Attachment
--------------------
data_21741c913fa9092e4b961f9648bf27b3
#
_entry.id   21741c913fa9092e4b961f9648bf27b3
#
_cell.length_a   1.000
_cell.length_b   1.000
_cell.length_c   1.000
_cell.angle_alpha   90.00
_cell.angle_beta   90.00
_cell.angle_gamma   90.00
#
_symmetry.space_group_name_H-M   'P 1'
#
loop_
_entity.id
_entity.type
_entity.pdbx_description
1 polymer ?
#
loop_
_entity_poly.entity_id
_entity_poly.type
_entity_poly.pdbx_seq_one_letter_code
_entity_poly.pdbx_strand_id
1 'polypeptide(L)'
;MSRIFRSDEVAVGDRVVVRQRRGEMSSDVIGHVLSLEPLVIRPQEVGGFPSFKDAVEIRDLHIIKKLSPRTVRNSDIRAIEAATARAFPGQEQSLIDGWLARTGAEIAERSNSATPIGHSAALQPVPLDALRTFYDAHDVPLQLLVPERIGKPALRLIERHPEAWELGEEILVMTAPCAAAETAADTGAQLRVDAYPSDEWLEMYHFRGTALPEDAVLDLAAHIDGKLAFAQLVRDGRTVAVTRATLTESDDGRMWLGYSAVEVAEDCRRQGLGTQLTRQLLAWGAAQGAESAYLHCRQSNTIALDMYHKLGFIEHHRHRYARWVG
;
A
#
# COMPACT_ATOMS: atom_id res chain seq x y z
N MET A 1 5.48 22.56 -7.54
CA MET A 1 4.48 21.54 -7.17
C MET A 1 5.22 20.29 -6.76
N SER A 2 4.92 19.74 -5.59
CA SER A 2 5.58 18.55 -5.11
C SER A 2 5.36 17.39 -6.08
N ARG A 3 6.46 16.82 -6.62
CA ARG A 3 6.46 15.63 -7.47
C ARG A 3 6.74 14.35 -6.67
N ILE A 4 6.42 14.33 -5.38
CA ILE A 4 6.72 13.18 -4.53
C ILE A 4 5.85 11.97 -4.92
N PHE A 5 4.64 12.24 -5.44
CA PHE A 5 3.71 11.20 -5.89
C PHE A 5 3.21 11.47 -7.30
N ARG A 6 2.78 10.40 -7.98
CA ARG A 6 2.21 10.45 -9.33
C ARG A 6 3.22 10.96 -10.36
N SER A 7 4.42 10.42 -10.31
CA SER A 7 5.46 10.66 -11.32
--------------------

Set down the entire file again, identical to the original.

data_21741c913fa9092e4b961f9648bf27b3
#
_entry.id   21741c913fa9092e4b961f9648bf27b3
#
_cell.length_a   1.000
_cell.length_b   1.000
_cell.length_c   1.000
_cell.angle_alpha   90.00
_cell.angle_beta   90.00
_cell.angle_gamma   90.00
#
_symmetry.space_group_name_H-M   'P 1'
#
loop_
_entity.id
_entity.type
_entity.pdbx_description
1 polymer ?
#
loop_
_entity_poly.entity_id
_entity_poly.type
_entity_poly.pdbx_seq_one_letter_code
_entity_poly.pdbx_strand_id
1 'polypeptide(L)'
;MSRIFRSDEVAVGDRVVVRQRRGEMSSDVIGHVLSLEPLVIRPQEVGGFPSFKDAVEIRDLHIIKKLSPRTVRNSDIRAIEAATARAFPGQEQSLIDGWLARTGAEIAERSNSATPIGHSAALQPVPLDALRTFYDAHDVPLQLLVPERIGKPALRLIERHPEAWELGEEILVMTAPCAAAETAADTGAQLRVDAYPSDEWLEMYHFRGTALPEDAVLDLAAHIDGKLAFAQLVRDGRTVAVTRATLTESDDGRMWLGYSAVEVAEDCRRQGLGTQLTRQLLAWGAAQGAESAYLHCRQSNTIALDMYHKLGFIEHHRHRYARWVG
;
A
#
# COMPACT_ATOMS: atom_id res chain seq x y z
N MET A 1 5.48 22.56 -7.54
CA MET A 1 4.48 21.54 -7.17
C MET A 1 5.22 20.29 -6.76
N SER A 2 4.92 19.74 -5.59
CA SER A 2 5.58 18.55 -5.11
C SER A 2 5.36 17.39 -6.08
N ARG A 3 6.46 16.82 -6.62
CA ARG A 3 6.46 15.63 -7.47
C ARG A 3 6.74 14.35 -6.67
N ILE A 4 6.42 14.33 -5.38
CA ILE A 4 6.72 13.18 -4.53
C ILE A 4 5.85 11.97 -4.92
N PHE A 5 4.64 12.24 -5.44
CA PHE A 5 3.71 11.20 -5.89
C PHE A 5 3.21 11.47 -7.30
N ARG A 6 2.78 10.40 -7.98
CA ARG A 6 2.21 10.45 -9.33
C ARG A 6 3.22 10.96 -10.36
N SER A 7 4.42 10.42 -10.31
CA SER A 7 5.46 10.66 -11.32